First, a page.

A RESIDENTS’ association has welcomed a decision to refuse planning permission to a couple wanting to have a car parking space in the front garden of their home where the famous aviator Amy Johnson once lived.
A heated debate heard the pros and cons of the plan, which would involve crossing a verge in a conservation area of Hull.
The owner, who lives at 85 Park Avenue, and was supported by several neighbours, argued that there were numerous verge crossings already in the area, and that having to park on the opposite side of the road presented difficulties for a family with young children.
But opponents said that allowing the application would undermine a so-called “Article 4 direction” aimed at preserving conservation areas and it would mean “all 900 Avenues families could use the same argument”.
Councillors refused the application, which would have involved cutting down a healthy lime tree, which the couple says is causing damage to their house, at a planning meeting last week.
The address was the home between 1918 and 1927 of Amy Johnson, the first woman to fly solo from England to Australia.
Owner Rick Pennack told the committee they loved living in the Avenues, but the house was “landlocked”, with no access to the rear and double yellow lines outside, with the only parking available on the other side of the road.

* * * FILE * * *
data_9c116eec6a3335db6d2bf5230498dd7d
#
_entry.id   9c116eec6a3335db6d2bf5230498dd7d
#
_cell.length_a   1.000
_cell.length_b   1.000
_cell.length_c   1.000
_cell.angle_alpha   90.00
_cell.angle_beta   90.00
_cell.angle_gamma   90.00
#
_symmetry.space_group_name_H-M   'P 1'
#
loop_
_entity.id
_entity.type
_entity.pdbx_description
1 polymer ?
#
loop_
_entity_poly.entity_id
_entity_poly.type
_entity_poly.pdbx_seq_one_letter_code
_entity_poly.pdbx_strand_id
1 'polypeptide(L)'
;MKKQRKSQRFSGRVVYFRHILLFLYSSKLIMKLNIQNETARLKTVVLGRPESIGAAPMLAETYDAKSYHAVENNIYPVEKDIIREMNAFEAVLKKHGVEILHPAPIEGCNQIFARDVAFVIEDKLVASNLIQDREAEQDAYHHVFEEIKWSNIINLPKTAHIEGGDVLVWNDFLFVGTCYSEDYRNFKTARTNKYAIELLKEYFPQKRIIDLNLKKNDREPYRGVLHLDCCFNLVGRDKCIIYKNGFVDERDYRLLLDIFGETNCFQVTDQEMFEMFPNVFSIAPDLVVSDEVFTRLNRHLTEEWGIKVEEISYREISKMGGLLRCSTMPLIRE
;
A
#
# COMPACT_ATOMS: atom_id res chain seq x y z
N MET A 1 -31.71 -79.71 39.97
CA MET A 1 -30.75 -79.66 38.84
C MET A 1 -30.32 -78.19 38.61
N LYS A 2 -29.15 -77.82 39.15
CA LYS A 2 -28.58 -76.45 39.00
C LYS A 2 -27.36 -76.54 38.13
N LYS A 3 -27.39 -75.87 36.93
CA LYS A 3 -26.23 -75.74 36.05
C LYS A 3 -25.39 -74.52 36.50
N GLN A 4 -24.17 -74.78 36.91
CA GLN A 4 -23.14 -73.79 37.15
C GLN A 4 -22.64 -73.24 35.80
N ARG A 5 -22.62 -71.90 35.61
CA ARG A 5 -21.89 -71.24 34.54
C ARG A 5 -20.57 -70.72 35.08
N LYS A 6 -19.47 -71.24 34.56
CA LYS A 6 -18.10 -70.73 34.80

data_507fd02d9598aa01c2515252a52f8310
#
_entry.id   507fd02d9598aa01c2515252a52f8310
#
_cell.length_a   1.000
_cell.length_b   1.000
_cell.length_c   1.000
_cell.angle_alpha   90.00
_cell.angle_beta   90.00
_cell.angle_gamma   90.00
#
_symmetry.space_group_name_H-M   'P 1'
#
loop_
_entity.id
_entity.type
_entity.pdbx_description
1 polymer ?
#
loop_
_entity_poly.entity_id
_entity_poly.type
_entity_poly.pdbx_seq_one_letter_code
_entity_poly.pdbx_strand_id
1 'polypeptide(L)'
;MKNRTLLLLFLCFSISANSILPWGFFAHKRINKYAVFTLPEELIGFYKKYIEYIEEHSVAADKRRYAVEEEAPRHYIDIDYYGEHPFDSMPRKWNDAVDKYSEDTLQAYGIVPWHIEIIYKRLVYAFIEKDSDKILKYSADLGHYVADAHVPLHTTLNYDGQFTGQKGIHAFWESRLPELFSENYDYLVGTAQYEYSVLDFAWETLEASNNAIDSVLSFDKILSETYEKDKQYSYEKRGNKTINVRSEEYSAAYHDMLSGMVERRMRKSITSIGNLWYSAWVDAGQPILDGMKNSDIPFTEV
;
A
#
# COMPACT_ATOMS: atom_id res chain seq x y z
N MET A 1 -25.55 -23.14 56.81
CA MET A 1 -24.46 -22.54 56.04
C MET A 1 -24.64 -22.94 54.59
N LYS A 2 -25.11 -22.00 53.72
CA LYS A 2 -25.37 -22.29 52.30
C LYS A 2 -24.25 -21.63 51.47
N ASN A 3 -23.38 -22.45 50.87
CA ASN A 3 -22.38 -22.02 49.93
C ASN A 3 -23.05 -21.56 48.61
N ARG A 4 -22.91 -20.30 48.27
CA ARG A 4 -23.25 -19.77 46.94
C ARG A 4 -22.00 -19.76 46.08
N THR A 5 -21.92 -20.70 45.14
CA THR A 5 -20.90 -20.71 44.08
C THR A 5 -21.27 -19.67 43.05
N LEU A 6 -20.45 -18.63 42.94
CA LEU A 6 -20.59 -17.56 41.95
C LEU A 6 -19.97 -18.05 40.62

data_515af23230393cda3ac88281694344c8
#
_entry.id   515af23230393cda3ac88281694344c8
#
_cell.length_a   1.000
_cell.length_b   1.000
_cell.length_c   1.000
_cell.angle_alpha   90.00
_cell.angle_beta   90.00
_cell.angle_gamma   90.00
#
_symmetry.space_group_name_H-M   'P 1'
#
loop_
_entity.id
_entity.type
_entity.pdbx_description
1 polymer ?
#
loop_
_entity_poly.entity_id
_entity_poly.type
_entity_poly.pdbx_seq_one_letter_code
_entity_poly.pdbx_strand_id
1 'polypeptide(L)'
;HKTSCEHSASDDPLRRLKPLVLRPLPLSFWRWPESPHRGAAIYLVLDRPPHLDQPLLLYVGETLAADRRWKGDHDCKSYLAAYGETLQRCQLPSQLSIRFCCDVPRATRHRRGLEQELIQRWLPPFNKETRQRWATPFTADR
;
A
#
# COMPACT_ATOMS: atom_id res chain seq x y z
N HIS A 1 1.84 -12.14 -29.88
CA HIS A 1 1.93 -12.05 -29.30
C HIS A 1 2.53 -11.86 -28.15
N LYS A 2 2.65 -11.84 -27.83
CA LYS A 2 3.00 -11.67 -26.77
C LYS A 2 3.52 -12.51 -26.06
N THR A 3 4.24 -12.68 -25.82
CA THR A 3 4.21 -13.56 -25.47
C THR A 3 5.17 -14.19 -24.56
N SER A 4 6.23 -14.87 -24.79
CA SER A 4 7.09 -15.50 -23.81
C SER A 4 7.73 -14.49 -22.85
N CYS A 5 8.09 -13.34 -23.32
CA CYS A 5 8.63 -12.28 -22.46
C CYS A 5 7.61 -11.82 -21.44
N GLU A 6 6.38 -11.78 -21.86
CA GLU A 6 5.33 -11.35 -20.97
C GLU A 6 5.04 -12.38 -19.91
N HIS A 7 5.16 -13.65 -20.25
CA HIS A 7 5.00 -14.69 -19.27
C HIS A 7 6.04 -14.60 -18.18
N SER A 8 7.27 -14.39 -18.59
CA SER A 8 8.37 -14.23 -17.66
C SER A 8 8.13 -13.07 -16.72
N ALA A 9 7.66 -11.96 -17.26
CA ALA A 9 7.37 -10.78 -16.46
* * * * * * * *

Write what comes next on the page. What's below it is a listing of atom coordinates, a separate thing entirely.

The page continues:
Coun Tom McVie said “just about every house” in the immediate area had vehicular access and he thought it was “absurd” to claim an extra crossover would spoil views of the street, adding: “This one will make no difference whatsoever.”
But other councillors disagreed and refused the application.
Stephanie Wilson, chairman of the Avenues and Pearson Park Residents’ Association, said: “Previous crossovers are no precedent, whatever the owner argues, because they are historic, before the car became such a modern vital component and before on-site car parking became a problem.
“If they hadn’t refused the application the whole credibility of Article 4 would disintegrate. The verges are a vital part of the historic design and vistas.”
The Avenues was designated a conservation area in 1974.
The couple now have the opportunity to appeal.